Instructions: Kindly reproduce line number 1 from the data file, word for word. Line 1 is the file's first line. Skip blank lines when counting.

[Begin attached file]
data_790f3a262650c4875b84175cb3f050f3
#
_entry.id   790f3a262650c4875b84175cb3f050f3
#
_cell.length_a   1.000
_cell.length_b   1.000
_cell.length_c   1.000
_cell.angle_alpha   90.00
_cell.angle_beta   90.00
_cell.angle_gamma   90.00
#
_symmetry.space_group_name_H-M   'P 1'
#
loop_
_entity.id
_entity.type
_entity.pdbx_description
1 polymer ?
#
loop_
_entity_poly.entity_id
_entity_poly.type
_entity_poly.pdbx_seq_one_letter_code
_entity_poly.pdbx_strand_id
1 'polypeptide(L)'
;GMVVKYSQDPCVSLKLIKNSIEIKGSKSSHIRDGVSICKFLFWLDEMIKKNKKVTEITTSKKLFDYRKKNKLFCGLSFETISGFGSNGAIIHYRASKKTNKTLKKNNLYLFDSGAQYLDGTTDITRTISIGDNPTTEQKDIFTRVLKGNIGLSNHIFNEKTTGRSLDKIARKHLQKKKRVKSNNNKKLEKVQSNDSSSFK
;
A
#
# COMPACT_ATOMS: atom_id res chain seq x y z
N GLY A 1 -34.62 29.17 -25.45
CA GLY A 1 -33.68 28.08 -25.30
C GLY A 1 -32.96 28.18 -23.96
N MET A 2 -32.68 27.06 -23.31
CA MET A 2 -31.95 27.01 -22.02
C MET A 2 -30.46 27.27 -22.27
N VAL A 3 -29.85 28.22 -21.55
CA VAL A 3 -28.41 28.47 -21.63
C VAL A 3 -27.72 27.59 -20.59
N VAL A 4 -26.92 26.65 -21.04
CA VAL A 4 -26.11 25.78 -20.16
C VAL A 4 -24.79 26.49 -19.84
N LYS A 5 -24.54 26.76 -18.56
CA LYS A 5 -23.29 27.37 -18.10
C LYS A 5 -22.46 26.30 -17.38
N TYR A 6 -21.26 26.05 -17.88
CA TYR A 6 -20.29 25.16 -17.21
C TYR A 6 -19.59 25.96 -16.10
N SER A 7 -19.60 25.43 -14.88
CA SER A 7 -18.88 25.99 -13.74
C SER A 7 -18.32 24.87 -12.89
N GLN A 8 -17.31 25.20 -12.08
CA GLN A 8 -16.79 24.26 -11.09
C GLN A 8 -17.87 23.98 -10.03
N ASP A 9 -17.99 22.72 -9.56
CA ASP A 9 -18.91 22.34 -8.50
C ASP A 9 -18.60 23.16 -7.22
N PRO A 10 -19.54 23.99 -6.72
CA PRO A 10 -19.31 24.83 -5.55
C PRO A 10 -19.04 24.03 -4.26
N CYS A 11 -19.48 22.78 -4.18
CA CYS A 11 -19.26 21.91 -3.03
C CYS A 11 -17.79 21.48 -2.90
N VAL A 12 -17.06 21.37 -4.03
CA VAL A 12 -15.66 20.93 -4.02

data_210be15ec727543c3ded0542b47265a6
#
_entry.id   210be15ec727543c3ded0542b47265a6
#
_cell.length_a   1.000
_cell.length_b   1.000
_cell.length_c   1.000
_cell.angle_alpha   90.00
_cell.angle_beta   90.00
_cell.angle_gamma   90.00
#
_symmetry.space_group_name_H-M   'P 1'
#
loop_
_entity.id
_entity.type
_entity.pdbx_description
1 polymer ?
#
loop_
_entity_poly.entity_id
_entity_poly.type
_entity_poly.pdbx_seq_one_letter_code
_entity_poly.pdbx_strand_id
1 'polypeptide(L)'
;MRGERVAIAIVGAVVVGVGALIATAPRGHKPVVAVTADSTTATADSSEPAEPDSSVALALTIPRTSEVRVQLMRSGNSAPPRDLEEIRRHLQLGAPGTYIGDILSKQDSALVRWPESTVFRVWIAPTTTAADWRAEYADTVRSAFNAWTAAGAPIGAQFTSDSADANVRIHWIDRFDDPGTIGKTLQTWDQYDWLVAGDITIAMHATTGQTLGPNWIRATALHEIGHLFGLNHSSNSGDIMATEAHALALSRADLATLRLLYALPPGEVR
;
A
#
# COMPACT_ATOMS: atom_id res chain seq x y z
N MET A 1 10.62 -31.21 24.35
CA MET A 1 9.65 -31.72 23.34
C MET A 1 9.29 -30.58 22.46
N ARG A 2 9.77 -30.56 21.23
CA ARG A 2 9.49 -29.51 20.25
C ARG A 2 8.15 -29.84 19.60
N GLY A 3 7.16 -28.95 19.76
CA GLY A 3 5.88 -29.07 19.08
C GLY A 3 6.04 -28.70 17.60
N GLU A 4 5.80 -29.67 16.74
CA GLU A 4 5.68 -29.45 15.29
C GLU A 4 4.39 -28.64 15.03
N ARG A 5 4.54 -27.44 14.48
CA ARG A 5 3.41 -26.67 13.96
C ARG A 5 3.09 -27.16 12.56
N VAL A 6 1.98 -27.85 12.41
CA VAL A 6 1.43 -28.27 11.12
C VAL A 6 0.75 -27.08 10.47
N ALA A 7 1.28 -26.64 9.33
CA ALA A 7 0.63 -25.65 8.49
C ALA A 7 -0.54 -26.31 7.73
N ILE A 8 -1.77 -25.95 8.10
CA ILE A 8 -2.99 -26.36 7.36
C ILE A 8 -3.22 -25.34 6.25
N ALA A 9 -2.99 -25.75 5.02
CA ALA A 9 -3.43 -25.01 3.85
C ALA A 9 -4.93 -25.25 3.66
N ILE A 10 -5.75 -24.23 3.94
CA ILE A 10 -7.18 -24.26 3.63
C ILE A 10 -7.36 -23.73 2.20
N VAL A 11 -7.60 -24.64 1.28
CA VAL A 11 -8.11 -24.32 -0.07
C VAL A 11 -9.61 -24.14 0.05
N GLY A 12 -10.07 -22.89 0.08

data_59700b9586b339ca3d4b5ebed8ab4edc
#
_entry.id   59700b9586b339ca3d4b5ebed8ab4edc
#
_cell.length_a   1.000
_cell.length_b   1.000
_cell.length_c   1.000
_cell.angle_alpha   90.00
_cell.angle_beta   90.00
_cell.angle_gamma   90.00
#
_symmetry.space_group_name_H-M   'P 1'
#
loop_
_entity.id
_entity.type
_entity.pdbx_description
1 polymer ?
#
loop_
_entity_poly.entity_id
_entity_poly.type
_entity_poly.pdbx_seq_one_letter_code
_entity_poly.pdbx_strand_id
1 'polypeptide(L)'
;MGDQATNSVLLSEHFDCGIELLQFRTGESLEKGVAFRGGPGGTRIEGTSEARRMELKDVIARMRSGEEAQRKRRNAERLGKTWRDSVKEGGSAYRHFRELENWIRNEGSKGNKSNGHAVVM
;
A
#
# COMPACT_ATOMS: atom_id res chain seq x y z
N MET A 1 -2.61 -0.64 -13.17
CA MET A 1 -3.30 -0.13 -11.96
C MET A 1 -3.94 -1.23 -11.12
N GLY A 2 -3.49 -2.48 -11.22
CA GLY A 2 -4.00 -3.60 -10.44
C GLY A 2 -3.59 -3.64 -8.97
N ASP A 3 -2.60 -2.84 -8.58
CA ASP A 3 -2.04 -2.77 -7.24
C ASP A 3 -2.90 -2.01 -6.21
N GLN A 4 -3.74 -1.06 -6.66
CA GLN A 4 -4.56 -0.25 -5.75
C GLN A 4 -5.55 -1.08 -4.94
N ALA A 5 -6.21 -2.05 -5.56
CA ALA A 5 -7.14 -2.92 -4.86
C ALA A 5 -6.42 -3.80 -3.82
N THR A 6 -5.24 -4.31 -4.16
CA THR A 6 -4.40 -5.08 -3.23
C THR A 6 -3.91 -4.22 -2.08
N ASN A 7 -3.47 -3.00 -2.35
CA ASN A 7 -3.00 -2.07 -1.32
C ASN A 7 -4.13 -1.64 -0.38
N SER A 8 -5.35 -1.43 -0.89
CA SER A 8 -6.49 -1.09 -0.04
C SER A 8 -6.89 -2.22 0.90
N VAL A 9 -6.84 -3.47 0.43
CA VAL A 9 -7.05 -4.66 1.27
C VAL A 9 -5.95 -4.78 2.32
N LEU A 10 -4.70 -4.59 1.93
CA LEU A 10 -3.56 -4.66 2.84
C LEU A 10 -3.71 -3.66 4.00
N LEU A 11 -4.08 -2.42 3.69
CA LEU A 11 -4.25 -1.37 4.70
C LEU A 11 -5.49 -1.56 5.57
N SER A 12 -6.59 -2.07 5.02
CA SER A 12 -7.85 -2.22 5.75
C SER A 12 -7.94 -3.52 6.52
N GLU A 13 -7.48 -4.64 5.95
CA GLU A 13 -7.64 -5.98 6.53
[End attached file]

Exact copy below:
data_790f3a262650c4875b84175cb3f050f3